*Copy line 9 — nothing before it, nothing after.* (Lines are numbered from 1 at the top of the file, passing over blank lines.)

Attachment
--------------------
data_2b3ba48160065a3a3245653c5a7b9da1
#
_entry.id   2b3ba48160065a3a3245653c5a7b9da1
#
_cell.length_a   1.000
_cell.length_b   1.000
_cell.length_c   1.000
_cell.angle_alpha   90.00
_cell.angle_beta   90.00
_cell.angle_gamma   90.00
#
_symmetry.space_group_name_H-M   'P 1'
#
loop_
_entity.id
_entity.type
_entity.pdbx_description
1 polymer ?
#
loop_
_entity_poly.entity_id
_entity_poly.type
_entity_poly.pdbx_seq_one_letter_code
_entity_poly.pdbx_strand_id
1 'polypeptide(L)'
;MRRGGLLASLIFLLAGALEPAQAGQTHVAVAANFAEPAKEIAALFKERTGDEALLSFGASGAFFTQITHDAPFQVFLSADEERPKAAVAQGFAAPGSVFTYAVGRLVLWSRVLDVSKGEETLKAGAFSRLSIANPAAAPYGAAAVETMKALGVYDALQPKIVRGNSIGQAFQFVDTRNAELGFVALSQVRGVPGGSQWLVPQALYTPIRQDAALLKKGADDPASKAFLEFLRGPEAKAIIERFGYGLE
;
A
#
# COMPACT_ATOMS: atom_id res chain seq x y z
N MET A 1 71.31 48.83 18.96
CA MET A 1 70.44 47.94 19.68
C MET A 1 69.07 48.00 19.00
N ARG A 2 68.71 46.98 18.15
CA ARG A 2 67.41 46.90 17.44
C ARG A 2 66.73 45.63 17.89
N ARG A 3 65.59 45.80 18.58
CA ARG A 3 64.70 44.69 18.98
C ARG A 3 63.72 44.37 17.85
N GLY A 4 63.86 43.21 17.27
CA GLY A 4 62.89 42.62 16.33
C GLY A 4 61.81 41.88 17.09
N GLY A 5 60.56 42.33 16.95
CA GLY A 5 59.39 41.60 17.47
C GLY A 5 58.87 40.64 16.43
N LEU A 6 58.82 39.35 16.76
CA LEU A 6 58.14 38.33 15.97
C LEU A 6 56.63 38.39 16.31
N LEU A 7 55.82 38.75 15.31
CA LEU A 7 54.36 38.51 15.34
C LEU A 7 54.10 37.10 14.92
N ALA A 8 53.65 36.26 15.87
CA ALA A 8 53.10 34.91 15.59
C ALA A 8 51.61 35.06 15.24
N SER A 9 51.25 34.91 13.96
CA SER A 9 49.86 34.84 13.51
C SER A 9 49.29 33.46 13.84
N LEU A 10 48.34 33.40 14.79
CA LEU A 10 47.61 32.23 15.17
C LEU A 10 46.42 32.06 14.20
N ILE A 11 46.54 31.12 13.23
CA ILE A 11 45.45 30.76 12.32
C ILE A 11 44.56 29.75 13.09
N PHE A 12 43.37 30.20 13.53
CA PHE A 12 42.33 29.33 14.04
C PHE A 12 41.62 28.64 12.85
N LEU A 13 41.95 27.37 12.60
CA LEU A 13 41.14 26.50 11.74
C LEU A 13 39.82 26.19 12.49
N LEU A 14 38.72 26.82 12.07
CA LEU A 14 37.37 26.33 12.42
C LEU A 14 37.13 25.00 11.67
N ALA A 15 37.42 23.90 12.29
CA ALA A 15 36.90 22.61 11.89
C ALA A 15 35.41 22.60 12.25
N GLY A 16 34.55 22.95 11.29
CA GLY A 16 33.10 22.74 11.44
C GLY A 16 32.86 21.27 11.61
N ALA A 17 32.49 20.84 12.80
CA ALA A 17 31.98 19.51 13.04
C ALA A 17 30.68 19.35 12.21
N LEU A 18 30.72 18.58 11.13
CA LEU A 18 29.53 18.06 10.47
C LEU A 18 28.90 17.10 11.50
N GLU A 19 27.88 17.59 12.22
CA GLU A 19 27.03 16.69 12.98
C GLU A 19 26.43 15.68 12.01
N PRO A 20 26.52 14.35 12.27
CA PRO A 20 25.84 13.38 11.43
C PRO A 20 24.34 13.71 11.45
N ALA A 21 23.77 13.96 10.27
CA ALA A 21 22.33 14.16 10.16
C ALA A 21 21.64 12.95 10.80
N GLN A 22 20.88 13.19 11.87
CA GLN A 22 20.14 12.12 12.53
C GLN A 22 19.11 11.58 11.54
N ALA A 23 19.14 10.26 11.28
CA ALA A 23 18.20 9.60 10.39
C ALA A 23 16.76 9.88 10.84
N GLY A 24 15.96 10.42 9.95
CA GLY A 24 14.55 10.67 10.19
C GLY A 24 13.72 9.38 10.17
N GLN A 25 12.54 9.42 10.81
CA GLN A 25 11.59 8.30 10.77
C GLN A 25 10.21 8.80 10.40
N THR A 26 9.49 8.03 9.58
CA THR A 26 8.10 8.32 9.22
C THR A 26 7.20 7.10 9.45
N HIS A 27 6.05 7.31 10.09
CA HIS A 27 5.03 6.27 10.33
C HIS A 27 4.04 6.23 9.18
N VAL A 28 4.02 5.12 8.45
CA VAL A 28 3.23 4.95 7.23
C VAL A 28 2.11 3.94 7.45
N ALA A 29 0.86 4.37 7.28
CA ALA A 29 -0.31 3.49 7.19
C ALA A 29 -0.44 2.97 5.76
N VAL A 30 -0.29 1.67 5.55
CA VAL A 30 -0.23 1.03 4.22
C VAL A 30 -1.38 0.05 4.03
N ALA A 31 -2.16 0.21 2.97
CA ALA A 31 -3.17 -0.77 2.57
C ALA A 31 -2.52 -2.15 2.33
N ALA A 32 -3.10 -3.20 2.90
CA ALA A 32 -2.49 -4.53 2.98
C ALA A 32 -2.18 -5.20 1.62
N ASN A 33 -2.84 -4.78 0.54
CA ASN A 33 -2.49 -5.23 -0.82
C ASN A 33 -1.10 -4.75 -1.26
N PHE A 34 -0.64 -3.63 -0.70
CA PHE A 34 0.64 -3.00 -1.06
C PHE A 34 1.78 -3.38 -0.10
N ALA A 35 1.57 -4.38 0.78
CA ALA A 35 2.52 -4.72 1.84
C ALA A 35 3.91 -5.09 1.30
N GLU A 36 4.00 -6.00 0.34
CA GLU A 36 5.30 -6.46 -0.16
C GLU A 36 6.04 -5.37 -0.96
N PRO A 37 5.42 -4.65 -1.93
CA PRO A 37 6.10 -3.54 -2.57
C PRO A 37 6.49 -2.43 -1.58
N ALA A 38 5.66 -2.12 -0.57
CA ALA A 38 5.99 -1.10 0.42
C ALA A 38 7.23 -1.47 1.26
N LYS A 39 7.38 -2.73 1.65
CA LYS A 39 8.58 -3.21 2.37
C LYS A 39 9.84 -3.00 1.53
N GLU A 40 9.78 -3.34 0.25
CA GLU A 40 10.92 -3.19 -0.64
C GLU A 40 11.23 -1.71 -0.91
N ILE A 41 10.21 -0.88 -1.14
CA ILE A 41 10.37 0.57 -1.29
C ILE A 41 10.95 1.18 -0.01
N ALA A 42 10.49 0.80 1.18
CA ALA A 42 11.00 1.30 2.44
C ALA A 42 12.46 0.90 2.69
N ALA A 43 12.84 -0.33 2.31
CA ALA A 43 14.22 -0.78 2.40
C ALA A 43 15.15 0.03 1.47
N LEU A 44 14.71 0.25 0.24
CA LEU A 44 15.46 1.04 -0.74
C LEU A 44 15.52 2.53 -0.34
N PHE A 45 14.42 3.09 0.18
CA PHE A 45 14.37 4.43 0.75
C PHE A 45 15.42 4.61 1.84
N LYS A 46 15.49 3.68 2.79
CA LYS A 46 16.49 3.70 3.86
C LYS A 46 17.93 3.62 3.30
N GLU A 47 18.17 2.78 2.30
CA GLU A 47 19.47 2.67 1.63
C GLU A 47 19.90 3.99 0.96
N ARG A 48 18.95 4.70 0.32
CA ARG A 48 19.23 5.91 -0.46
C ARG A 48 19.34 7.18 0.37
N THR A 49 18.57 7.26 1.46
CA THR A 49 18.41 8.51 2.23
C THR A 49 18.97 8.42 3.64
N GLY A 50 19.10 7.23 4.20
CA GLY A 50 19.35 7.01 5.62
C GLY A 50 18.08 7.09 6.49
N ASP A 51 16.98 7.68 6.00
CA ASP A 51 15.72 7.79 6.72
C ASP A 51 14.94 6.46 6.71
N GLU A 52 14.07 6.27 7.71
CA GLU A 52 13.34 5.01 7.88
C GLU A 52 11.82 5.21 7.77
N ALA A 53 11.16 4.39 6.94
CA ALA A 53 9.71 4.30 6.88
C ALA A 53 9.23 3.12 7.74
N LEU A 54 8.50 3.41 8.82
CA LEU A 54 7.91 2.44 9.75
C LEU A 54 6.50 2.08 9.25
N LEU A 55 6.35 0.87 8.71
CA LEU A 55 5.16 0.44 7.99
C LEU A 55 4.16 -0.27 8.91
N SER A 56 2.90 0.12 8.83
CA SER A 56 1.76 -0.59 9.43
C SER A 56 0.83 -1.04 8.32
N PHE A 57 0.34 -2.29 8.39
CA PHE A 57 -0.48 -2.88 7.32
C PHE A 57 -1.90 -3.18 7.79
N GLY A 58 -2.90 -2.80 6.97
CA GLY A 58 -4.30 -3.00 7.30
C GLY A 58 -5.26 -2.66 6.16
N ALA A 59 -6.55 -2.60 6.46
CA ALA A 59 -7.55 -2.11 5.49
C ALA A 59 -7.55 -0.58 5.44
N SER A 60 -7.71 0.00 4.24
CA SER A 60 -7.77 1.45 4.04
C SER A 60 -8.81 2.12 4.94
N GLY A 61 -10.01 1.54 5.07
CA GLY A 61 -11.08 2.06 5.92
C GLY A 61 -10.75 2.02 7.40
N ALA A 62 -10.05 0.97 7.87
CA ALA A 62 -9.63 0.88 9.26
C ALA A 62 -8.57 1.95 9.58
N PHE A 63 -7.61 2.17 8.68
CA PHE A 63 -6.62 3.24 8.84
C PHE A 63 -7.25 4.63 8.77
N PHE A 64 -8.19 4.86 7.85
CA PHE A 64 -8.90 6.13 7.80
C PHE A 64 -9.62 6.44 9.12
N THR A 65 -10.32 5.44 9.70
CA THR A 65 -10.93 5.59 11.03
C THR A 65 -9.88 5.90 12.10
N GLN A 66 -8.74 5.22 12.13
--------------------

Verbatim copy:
_cell.angle_beta   90.00